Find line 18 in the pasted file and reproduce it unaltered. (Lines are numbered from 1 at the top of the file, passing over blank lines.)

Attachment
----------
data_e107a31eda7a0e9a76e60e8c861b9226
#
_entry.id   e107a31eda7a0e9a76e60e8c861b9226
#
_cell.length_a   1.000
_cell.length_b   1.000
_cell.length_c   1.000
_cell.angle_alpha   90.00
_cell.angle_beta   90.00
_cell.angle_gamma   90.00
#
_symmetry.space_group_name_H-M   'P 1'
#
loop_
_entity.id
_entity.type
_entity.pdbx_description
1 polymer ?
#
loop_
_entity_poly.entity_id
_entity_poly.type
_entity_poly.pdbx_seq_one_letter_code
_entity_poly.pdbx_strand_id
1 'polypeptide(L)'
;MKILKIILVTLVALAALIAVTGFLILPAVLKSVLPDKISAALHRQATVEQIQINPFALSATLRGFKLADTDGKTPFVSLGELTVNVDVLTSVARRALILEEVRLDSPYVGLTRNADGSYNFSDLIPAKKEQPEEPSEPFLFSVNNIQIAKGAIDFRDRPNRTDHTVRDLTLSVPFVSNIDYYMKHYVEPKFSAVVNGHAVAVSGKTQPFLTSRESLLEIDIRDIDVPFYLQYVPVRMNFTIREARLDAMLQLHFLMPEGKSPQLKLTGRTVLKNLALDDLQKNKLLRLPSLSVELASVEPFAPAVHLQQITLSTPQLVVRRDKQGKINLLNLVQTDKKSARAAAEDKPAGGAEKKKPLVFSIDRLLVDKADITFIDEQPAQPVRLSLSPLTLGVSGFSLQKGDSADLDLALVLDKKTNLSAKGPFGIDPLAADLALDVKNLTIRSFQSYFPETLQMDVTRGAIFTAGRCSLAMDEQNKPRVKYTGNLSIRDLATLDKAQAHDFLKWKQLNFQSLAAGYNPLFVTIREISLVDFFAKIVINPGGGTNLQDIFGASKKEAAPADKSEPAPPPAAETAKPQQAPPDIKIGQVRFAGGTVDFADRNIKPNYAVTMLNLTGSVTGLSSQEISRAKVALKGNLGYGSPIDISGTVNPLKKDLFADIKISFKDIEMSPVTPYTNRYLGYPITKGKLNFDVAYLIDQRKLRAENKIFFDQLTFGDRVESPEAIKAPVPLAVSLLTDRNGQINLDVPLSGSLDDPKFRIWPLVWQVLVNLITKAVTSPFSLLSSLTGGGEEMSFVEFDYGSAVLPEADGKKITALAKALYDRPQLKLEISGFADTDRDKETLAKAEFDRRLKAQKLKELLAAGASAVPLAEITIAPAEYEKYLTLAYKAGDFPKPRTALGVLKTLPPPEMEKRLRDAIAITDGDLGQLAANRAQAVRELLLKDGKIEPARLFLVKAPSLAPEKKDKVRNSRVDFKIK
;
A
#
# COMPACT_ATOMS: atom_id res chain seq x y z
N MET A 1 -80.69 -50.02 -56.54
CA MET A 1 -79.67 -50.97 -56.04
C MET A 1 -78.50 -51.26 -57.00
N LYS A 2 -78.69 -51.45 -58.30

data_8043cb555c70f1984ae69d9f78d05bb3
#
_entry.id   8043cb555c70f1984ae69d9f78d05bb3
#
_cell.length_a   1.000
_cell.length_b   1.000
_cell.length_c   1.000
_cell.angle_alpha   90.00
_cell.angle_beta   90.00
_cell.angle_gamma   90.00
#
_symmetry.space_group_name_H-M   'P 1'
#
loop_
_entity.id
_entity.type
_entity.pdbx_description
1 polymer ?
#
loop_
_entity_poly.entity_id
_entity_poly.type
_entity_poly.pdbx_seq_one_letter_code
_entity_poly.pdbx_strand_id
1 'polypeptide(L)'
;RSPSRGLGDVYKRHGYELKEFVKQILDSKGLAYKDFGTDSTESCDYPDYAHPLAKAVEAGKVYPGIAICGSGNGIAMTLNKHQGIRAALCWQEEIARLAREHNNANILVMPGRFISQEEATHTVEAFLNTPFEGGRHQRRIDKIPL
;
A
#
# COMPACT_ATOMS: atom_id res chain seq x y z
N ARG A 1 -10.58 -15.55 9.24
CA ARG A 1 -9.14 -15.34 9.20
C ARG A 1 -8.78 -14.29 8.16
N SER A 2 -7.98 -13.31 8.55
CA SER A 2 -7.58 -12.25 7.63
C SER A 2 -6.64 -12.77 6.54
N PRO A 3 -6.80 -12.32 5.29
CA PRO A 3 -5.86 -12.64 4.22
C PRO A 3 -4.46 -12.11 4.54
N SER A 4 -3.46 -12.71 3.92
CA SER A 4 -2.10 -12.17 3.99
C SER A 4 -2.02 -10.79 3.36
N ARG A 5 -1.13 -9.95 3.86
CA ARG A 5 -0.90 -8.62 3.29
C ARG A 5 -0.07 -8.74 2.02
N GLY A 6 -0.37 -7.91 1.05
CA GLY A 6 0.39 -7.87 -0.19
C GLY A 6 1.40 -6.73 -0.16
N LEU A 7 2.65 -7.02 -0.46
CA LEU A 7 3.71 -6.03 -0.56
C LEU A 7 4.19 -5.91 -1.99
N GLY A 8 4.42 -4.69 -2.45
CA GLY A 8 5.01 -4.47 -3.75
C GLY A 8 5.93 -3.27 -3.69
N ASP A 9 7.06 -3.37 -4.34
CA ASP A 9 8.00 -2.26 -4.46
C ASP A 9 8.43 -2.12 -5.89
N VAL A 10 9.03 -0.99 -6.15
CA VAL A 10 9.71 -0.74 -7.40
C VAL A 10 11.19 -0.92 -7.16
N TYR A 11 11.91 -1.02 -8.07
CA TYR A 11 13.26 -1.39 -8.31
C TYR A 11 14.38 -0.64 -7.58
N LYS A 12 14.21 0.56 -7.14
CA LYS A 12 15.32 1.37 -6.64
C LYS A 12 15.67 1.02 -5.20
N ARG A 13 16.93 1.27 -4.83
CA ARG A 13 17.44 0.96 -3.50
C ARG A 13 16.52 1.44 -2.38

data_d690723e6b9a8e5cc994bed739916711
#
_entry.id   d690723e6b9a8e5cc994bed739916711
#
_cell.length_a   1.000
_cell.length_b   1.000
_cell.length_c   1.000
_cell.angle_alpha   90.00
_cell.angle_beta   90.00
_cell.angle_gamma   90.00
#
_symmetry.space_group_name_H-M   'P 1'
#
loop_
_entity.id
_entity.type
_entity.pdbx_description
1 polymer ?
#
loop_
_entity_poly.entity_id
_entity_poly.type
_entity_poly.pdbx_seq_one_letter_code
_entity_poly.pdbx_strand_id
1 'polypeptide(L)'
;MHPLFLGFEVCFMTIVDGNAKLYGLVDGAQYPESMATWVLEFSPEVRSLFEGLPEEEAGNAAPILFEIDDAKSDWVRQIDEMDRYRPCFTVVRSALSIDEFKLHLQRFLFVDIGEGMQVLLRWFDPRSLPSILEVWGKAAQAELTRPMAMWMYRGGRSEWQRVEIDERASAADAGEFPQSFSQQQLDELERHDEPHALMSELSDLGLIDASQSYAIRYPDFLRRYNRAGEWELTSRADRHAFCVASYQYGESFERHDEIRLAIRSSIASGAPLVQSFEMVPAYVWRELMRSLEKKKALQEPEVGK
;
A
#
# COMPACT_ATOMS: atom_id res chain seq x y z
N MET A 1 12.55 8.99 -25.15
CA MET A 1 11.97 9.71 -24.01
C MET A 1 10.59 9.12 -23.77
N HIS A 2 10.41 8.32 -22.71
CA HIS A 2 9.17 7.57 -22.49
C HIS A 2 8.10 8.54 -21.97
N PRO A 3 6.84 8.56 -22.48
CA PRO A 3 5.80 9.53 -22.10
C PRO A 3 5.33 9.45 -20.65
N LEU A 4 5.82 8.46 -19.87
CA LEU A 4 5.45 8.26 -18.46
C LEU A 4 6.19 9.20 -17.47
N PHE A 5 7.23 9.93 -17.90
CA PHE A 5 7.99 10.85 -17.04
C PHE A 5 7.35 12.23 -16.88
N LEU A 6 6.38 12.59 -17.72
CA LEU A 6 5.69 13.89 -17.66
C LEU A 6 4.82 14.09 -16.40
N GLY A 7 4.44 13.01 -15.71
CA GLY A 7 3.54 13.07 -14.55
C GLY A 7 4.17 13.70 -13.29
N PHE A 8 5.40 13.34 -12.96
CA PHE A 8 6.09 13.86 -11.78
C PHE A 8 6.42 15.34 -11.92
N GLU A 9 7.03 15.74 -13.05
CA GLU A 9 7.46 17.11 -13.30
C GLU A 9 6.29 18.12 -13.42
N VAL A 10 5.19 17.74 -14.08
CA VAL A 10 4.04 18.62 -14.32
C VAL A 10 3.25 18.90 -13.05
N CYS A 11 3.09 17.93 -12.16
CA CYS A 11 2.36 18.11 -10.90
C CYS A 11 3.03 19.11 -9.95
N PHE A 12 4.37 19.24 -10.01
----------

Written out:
1 polymer ?